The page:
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Could Red Planet Be Capable of Sustaining Life?
    2008-06-23 15:17:29     Xinhua Net

Martian ice melts in this combination photo taken by NASA's Phoenix Mars Lander's Surface Stereo Imager on June 15 and 18, 2008, in this handout image released by NASA June 20, 2008. A trench dug by Phoenix with its robotic arm at the arctic circle of Mars shows dice-sized chunks of white material that are seen to melt away over the course of several days. The presence of water on Mars is crucial because it is a key to the question of whether life, even in the form of mere microbes, exists or has ever existed on Mars. On Earth, water is a necessary ingredient for life. [Photo: Xinhua/Reuters/NASA]

NASA's Phoenix Mars lander uncovered last week what scientists believe is ice layer some 5 centimeters below the surface of the alien rust-coloured planet, raising hope that some exotic life may emerge in the frigid arctic plains of the Red Planet.

After 20 days of scratching its way through the Martian top soil, the Phoenix uncovered a bright white layer just two inches below the surface.

Four days after the white layer was first exposed to sunlight, photographs taken by the lander's on board camera showed the white surface had disappeared.

This proves, the scientists say, that the white layer was not salt as had been previously thought possible because it was melting.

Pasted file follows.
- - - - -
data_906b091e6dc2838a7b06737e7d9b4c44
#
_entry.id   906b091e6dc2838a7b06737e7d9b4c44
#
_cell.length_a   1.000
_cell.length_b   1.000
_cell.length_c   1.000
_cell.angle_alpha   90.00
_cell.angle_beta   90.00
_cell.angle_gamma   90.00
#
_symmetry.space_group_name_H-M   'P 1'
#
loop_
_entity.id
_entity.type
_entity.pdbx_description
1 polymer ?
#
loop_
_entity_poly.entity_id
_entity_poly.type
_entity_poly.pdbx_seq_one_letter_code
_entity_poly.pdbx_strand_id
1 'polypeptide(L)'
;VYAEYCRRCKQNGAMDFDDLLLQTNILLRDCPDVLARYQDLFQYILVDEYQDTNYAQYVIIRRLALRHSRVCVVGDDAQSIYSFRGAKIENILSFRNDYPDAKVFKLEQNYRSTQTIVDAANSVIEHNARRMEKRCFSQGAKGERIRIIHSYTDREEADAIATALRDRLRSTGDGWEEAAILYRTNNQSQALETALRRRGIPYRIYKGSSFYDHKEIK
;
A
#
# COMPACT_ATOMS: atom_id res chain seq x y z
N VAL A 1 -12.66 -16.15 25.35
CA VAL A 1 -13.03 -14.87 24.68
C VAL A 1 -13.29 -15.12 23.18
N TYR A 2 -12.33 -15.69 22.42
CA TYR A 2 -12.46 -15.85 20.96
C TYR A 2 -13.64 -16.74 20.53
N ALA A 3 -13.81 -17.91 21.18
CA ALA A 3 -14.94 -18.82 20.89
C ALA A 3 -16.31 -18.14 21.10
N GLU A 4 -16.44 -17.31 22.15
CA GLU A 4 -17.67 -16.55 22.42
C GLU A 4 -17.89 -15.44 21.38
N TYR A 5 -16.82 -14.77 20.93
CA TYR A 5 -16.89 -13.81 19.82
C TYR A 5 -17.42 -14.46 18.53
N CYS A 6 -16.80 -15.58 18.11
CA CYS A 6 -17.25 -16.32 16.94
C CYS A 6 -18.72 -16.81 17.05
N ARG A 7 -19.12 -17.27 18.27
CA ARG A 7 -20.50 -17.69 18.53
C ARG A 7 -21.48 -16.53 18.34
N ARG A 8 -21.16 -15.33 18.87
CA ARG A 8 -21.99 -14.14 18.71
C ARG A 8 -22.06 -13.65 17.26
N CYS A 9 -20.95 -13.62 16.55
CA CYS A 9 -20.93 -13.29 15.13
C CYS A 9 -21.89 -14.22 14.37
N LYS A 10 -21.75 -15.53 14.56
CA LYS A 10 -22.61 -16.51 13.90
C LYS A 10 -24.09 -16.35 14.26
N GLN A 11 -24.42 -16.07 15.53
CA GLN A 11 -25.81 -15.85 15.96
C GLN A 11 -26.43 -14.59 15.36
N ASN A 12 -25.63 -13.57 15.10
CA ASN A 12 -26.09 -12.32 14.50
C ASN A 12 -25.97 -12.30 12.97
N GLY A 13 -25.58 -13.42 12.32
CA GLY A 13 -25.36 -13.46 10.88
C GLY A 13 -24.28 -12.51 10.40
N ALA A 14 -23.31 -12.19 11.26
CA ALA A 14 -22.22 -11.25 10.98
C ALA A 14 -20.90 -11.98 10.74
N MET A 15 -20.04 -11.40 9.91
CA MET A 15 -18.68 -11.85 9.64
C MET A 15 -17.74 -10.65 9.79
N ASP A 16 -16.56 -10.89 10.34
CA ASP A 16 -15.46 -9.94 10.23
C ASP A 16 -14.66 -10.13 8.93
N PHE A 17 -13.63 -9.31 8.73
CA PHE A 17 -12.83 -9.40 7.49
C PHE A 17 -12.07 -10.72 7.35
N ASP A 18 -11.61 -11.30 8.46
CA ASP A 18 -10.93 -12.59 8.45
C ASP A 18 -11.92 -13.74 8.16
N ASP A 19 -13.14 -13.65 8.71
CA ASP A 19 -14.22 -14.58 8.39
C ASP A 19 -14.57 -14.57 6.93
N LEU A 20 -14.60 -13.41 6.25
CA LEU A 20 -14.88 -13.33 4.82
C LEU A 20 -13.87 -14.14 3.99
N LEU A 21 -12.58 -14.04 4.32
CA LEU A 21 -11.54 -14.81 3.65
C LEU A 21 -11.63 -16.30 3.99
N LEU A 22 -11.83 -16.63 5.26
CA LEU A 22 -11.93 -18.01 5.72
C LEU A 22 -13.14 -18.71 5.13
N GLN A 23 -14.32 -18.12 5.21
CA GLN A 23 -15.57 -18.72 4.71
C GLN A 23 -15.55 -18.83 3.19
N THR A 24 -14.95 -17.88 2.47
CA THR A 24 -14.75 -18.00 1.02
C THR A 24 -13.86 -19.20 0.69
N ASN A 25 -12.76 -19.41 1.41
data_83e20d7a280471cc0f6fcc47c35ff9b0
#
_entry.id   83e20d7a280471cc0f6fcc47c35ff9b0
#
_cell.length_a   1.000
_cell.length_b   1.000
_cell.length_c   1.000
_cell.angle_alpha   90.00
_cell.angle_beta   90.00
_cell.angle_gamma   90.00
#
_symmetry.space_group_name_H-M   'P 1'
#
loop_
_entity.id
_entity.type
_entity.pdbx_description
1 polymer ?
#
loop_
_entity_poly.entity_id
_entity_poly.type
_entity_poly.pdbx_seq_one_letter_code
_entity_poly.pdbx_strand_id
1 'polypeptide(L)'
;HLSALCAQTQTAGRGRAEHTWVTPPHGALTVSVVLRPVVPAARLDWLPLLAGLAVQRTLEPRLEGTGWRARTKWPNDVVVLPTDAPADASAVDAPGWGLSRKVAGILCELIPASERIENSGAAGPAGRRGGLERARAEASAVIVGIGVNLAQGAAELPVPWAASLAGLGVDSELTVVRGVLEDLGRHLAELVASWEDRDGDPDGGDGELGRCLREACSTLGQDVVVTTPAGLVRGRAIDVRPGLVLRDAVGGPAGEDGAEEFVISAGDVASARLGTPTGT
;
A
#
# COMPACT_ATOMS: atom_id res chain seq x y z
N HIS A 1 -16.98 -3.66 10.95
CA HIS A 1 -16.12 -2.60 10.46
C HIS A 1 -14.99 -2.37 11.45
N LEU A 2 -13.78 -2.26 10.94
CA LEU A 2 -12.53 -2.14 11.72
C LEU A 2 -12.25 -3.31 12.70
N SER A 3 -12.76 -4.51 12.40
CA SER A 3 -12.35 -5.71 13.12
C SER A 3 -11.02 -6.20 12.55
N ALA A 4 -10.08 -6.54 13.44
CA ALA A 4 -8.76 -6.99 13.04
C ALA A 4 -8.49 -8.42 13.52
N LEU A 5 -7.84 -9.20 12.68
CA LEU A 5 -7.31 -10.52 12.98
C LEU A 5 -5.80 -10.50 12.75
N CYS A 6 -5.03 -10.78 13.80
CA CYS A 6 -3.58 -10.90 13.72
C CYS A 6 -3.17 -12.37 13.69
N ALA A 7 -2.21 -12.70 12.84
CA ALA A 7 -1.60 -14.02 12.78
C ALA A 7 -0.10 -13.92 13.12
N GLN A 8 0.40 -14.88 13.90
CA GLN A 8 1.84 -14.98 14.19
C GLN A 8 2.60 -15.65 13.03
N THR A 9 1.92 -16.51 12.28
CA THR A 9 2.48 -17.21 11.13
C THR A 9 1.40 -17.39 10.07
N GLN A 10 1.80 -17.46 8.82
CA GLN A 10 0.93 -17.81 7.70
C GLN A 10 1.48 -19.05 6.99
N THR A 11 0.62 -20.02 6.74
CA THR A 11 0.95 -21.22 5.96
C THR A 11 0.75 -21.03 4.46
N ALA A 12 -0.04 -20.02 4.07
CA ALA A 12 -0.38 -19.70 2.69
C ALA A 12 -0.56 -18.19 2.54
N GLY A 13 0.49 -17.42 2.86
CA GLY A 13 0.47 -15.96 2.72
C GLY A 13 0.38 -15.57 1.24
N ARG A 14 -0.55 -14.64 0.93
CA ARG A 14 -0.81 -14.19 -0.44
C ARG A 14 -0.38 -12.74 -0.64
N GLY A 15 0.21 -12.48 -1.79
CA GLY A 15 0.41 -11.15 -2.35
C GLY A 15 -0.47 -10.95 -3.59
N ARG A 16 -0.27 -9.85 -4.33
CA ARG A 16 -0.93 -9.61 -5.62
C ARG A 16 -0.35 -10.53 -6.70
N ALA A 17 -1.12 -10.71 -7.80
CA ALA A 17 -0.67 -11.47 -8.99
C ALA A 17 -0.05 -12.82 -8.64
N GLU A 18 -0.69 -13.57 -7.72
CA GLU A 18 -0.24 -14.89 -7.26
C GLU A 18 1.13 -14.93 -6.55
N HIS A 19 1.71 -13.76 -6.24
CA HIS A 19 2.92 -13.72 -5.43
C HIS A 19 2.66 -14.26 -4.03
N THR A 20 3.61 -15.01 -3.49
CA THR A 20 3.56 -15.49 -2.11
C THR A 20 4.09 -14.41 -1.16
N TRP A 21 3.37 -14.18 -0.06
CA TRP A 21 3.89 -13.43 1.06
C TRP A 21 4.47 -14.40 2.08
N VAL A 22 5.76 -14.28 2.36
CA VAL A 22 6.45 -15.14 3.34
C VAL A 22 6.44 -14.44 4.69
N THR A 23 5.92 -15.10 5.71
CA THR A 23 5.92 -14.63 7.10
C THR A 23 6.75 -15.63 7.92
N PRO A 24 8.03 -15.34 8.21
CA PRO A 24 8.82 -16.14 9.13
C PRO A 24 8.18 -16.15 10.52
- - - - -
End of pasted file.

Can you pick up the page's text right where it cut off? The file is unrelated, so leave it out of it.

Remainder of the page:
Channels and gullies seen on the Martian surface suggest the planet enjoyed a wetter past, but it is thought much of the water evaporated -- while at the poles it was trapped beneath the surface in the form of ice.

The Robotic Arm on NASA's Phoenix Mars Lander carries a scoop of Martian soil bound for the spacecraft's microscope in handout photo released on June 13, 2008. [Photo: Xinhua/Reuters]

Scientists hope experiments by the lander will reveal whether the ice has ever melted and whether there are any organic, or carbon-containing, compounds.

"We're looking for the basic ingredients that would allow life to prosper in this environment," chief scientist Peter Smith of the University of Arizona in Tucson said in describing the mission's goal.

Most living things on Earth thrive not only in the presence of water, but also need sunlight, oxygen and organic carbon.

But the range of conditions in which life can survive has been expanded with recent discoveries of micro-organisms trapped in glaciers and rocks or living in volcanic vents and battery acid-like lakes.

These extreme conditions on Earth mirror the harsh environments found on Mars and other parts of the solar system.

Experts believe that if life once existed on Mars, it could still survive today in isolated pockets beneath the soil. Meanwhile scientists speculate it would likely be similar to some extreme life on Earth microscopic and hardy, capable of withstanding colder-than-Antarctica temperatures and low pressures.

The presence of water ice on Mars will also make future missions to send humans to the planet easier.

NASA has plans to send astronauts to the planet after it returns humans to the Moon in 2020, and hopes eventually to establish a permanent base on the Red Planet.




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